By Barbara Haskell
Written for the concert Bauhaus Bach, performed on Oct 21, 2011 at Carnegie Hall.
Lyonel Feininger—world-renowned painter, printmaker, and caricaturist—was born in New York City on July 17, 1871 to German-American parents, both concertizing musicians. By age nine, he was studying violin with his father; by 12, he was performing in public. His childhood immersion in music produced a complicated response: on one hand, a lifelong fealty to music and the German musical tradition; on the other, resistance to music’s overbearing presence in the household and the pressure on him to become a musician. The latter may have led him to turn to fine art soon after he arrived in Germany at age 16, where he had been sent to study at the Leipzig Conservatory. Despite his career switch, he continued to play music all his life, calling it the “language of my innermost soul which stirs me like no other form of expression.”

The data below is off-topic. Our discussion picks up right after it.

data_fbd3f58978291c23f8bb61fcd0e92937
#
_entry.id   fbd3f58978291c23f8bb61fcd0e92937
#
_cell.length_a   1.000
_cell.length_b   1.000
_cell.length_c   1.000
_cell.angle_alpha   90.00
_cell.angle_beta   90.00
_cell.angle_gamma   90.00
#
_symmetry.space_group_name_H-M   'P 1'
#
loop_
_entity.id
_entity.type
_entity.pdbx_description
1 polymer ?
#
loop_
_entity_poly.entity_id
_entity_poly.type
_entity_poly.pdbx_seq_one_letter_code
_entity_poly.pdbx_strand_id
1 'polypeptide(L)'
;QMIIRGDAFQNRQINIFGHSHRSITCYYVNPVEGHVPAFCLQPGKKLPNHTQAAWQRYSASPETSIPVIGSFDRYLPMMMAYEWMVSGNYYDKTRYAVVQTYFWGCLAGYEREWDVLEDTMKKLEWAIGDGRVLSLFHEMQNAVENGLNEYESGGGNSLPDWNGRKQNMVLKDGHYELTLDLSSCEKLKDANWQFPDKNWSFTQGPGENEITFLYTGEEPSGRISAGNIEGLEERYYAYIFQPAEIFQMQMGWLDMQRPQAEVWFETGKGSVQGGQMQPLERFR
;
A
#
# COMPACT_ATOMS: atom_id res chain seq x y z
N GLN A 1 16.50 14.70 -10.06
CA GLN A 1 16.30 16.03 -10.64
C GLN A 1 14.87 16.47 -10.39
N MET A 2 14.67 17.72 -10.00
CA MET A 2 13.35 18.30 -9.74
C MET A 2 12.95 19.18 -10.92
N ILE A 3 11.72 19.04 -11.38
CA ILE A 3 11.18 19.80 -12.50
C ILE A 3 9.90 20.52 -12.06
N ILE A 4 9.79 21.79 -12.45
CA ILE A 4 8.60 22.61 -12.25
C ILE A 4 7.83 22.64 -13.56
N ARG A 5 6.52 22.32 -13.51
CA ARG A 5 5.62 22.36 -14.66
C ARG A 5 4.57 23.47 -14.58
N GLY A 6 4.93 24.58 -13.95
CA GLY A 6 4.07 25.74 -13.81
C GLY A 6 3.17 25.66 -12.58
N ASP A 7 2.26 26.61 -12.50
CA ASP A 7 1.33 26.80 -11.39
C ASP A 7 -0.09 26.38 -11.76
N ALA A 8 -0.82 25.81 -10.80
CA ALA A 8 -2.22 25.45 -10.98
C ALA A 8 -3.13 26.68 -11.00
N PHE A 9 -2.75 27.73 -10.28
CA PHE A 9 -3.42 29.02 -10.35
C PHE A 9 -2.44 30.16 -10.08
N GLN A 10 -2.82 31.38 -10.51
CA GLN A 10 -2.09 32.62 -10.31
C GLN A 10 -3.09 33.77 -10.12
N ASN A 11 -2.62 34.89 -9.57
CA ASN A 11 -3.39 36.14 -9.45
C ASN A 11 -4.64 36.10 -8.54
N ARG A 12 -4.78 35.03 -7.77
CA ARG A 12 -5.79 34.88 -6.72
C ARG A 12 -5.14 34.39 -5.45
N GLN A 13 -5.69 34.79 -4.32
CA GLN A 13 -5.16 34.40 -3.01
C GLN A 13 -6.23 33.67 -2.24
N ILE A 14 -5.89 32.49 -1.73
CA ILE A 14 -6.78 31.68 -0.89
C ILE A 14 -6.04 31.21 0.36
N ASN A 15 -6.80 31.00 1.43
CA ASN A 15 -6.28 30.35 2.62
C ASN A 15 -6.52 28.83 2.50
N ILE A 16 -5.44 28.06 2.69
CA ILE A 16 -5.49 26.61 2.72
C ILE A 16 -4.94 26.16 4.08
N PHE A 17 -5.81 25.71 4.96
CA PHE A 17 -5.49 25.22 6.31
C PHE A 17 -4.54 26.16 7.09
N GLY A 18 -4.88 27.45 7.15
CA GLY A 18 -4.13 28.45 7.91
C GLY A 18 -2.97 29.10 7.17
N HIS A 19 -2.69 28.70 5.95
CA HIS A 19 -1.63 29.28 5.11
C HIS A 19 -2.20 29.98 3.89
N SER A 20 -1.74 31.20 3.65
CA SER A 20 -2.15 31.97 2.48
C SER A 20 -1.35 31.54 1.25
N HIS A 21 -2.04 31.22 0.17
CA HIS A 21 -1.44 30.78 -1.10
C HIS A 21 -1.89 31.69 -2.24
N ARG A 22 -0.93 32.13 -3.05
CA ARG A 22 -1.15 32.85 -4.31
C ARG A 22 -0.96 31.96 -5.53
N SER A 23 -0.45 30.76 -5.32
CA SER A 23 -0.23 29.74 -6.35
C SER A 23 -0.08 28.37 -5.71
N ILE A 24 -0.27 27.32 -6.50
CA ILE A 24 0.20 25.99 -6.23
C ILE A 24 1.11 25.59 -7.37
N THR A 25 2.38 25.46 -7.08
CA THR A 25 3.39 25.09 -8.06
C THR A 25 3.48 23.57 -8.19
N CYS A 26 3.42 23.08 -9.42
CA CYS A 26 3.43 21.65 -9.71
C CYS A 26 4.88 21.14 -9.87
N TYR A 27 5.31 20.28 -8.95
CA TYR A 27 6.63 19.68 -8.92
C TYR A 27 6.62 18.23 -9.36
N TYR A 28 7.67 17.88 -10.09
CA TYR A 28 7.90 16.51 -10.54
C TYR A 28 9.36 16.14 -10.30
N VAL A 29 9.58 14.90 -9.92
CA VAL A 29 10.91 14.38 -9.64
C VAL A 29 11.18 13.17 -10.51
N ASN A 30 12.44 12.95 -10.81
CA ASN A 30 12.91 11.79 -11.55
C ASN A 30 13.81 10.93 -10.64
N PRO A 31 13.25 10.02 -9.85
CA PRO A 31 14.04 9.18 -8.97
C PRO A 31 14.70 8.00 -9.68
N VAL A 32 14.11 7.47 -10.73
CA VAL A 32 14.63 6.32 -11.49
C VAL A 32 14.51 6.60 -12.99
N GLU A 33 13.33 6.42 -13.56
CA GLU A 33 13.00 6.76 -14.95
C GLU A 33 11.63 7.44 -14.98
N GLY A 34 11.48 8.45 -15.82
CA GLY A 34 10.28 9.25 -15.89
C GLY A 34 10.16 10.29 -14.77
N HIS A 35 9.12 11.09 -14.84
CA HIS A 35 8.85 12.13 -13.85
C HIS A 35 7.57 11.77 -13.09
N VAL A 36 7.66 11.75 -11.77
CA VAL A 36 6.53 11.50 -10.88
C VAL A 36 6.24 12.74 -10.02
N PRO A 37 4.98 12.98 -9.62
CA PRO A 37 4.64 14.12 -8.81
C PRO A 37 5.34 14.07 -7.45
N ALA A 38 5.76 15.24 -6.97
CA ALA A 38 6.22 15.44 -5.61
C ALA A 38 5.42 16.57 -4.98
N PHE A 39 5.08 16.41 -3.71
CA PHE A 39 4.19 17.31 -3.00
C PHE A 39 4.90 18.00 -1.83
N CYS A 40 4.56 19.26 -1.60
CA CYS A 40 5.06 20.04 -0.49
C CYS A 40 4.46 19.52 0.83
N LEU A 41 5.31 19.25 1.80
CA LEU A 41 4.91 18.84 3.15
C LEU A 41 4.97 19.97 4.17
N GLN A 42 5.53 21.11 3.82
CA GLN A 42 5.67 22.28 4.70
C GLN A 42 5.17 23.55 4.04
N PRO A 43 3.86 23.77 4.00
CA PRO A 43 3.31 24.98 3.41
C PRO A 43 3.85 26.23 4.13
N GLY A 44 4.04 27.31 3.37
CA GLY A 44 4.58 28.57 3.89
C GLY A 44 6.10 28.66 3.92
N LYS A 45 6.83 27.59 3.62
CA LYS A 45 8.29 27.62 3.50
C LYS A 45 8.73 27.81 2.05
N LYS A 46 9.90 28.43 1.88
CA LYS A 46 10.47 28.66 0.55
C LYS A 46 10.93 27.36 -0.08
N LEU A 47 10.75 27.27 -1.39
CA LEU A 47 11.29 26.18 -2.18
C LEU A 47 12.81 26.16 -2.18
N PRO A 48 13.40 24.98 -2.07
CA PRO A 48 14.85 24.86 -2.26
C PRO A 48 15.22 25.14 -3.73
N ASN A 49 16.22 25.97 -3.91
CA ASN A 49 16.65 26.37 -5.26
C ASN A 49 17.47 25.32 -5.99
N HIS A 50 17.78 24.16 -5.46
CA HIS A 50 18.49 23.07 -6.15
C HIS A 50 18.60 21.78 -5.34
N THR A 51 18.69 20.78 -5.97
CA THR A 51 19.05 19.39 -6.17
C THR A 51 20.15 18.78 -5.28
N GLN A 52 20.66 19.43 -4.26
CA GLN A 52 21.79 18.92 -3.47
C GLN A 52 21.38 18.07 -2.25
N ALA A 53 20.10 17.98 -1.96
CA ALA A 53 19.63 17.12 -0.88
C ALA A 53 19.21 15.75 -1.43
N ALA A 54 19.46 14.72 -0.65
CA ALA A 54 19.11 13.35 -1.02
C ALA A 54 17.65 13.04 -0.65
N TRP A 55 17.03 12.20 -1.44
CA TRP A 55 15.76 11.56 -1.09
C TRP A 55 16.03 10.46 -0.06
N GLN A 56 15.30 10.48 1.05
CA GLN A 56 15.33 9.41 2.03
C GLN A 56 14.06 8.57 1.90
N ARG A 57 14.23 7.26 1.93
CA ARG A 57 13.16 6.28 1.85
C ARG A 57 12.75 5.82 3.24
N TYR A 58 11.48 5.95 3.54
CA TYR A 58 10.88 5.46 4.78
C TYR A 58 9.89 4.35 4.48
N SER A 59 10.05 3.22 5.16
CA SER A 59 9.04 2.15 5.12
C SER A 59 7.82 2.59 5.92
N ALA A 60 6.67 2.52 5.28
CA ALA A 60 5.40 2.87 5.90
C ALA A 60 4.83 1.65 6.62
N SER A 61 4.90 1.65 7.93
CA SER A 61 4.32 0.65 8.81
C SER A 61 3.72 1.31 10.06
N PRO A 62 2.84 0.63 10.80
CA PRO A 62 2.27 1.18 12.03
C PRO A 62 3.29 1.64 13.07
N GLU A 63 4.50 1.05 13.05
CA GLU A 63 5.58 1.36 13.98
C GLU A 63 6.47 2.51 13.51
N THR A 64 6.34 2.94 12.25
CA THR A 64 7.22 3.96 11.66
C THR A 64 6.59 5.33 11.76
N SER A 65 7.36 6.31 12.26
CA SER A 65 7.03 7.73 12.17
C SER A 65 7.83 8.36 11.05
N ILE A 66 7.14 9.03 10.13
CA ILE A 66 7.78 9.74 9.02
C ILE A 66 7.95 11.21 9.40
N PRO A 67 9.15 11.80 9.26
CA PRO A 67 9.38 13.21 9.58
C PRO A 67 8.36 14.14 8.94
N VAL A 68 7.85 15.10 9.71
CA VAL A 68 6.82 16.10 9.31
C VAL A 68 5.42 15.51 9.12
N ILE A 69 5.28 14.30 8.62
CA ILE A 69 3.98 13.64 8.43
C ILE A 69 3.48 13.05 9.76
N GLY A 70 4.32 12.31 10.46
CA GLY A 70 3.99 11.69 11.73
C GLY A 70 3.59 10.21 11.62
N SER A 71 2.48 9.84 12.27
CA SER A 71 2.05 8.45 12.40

Feininger’s childhood musical heroes were Beethoven, Schubert, Mendelssohn, and Schumann. Introduced in 1888 to the music of Johann Sebastian Bach, particularly the Well-Tempered Clavier, he became a disciple. At the Bauhaus, Weimar, where Feininger was appointed Master in 1919, his involvement with Bach intensified, especially after he became acquainted with The Art of Fugue through the Weimar composer Hans Bronner, with whom he often played Bach compositions. For Feininger’s 50th birthday, Bronner presented him with an organ fugue he had written. The gift inspired Feininger to spend the next 13 days composing a fugue of his own. Over the next six years, he created 11 more fugues, mostly for organ. Feininger’s fugues were performed several times between 1924 and 1926, but they were difficult to play, and most performances disappointed him. In 1927 he abandoned musical composition, probably because of the time it took away from his painting. By then, however, the structure of polyphonic counterpoint had become the basis of his fine art. “Bach’s essence has found expression in my paintings,” he wrote. “The architectonic side of Bach whereby a germinal idea is developed into a huge polyphonic form.” To the end of his life, he credited Bach with having been his “master in painting.”
Ms. Haskell is an American art historian. She is a curator of painting and sculpture at the Whitney Museum of American Art, where she curated the recent exhibition Lyonel Feininger: At the Edge of the World.